DeShields argues that the Trial Court erred in failing to suppress the fruits of the search of DeShields' bedroom and closet of the Boyd home even though the search was made with Boyd's consent. Relying principally on United States v. Matlock, 415 U.S. 164, 171, 94 S. Ct. 988, 993, 39 L. Ed. 2d 242, 249-50 (1974), DeShields argues that Boyd did not possess the "common authority" over those rooms necessary for the grant of a valid consent for the search of such areas.

As previously noted, prior to his arrest, DeShields had been living with his girlfriend, Sadie Sample, for some five or six weeks in the three-bedroom mobile home of Sample's mother, Odetta Boyd. When the state police officers arrived at Boyd's home on the evening of August 12, they informed her that they were investigating a homicide and that they wished to talk to both her daughter Sadie and to DeShields. After being told that neither of them were there, the police asked if they could look inside the home. Boyd voluntarily consented to a search of the entire home, after being informed *643 that she had a right to refuse them entry. Two days later, Boyd confirmed her consent by signing a written consent form.[15]

Within the bedroom occupied by Sample and DeShields, the police found and seized a shotgun from the bedroom closet and shotgun shells from between the mattress and box spring of the bed. Sample, not DeShields, had placed the shells under the mattress and the shotgun in the closet the evening before.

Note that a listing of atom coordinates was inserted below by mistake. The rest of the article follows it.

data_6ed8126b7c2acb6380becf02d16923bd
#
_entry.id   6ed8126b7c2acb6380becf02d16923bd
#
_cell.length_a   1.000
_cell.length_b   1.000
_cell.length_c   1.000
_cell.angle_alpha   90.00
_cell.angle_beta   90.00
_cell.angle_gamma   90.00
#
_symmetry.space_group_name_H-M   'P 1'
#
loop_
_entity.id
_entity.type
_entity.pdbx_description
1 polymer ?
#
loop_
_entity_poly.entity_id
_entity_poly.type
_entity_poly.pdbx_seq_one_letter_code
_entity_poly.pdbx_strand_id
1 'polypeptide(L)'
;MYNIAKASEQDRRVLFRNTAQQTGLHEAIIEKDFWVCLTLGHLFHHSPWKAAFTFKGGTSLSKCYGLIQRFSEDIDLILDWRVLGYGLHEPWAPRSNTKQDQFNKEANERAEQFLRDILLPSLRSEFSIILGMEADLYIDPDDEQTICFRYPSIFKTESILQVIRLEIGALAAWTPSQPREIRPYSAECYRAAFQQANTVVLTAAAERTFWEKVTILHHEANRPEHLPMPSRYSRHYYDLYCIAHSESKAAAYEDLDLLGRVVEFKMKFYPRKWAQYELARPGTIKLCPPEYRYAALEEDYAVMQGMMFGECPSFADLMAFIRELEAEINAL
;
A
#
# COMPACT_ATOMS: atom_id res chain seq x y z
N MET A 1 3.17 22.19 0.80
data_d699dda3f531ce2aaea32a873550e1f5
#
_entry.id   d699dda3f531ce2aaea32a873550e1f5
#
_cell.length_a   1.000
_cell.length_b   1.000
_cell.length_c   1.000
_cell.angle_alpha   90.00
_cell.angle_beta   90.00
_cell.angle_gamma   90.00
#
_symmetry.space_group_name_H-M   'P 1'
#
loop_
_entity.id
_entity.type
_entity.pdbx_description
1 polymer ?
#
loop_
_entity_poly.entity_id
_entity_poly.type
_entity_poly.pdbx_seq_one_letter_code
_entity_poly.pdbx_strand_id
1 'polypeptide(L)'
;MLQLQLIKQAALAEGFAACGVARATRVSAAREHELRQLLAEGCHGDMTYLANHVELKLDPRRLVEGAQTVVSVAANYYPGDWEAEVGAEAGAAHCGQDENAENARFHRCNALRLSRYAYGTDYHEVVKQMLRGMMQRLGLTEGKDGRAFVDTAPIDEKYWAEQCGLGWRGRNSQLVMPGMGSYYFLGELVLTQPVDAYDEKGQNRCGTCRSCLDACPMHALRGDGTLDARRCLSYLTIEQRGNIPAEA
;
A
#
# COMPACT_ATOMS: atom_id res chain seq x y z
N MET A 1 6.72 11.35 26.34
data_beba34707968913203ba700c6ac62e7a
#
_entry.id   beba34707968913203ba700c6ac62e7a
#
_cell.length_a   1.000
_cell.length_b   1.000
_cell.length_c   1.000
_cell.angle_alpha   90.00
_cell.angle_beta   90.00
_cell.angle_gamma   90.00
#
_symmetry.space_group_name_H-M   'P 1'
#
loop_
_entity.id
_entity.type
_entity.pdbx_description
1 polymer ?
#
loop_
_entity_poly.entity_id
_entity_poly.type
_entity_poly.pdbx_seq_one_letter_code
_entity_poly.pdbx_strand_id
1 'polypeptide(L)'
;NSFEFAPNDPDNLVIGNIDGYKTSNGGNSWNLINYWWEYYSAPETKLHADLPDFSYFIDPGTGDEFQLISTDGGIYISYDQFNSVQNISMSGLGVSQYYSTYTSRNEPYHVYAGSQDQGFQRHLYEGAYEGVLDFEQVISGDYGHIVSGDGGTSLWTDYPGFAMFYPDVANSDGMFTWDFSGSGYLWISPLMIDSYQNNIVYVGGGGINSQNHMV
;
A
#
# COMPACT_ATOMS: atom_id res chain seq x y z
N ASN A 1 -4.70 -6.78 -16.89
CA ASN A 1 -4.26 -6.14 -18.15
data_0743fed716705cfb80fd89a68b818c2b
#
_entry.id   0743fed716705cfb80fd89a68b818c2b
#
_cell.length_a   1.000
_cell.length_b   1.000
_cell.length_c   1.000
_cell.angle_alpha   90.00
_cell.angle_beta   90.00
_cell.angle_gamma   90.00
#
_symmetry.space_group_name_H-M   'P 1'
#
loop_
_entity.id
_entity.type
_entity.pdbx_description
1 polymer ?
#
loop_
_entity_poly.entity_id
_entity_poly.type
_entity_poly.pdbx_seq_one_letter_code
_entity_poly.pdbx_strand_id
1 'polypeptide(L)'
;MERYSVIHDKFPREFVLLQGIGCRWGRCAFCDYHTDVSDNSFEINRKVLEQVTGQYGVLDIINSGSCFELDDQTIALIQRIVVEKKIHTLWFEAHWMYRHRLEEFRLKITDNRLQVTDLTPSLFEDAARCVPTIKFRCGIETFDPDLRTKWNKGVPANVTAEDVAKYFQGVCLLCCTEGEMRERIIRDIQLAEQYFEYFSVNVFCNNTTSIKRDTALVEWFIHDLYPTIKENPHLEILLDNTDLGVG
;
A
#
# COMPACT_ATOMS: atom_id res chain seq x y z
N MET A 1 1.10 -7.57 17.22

DeShields moved to suppress these items as the product of an unlawful search violative of the Fourth Amendment of the United States Constitution and Article I, section 6 of the Delaware Constitution.[16] After a pretrial evidentiary hearing, the Trial Court denied DeShields' motion and the State introduced the items into evidence at trial.

Police may conduct a warrantless search if consent is obtained from a third party who possesses "common authority over or other sufficient relationship to the premises or effects sought to be inspected." United States v. Matlock, 415 U.S. 164, 171, 94 S. Ct. 988, 993, 39 L. Ed. 2d 242, 250 (1974). See also United States v. Cook, 7th Cir., 530 F.2d 145, 148, cert. denied, 426 U.S. 909, 96 S. Ct. 2234, 48 L. Ed. 2d 835 (1976); People v. Seidel, Ill.App., 115 Ill. App.3d 471, 70 Ill.Dec. 780, 782, 449 N.E.2d 1384, 1386 (1983). Common authority depends on the use of the property "by persons generally having joint access or control for most purposes, so that it is reasonable to recognize that any of the co-inhabitants has the right to permit the inspection in his own right and that others have assumed the risk that one of their number might permit the common area to be searched." Matlock, supra, 415 U.S. at 171 n. 7, 94 S. Ct. at 933 n. 7. Furthermore, the question of whether a third party, in this case Boyd, possessed the requisite authority over or relationship to the premises sought to be searched is a question of fact. Seidel, supra.[17]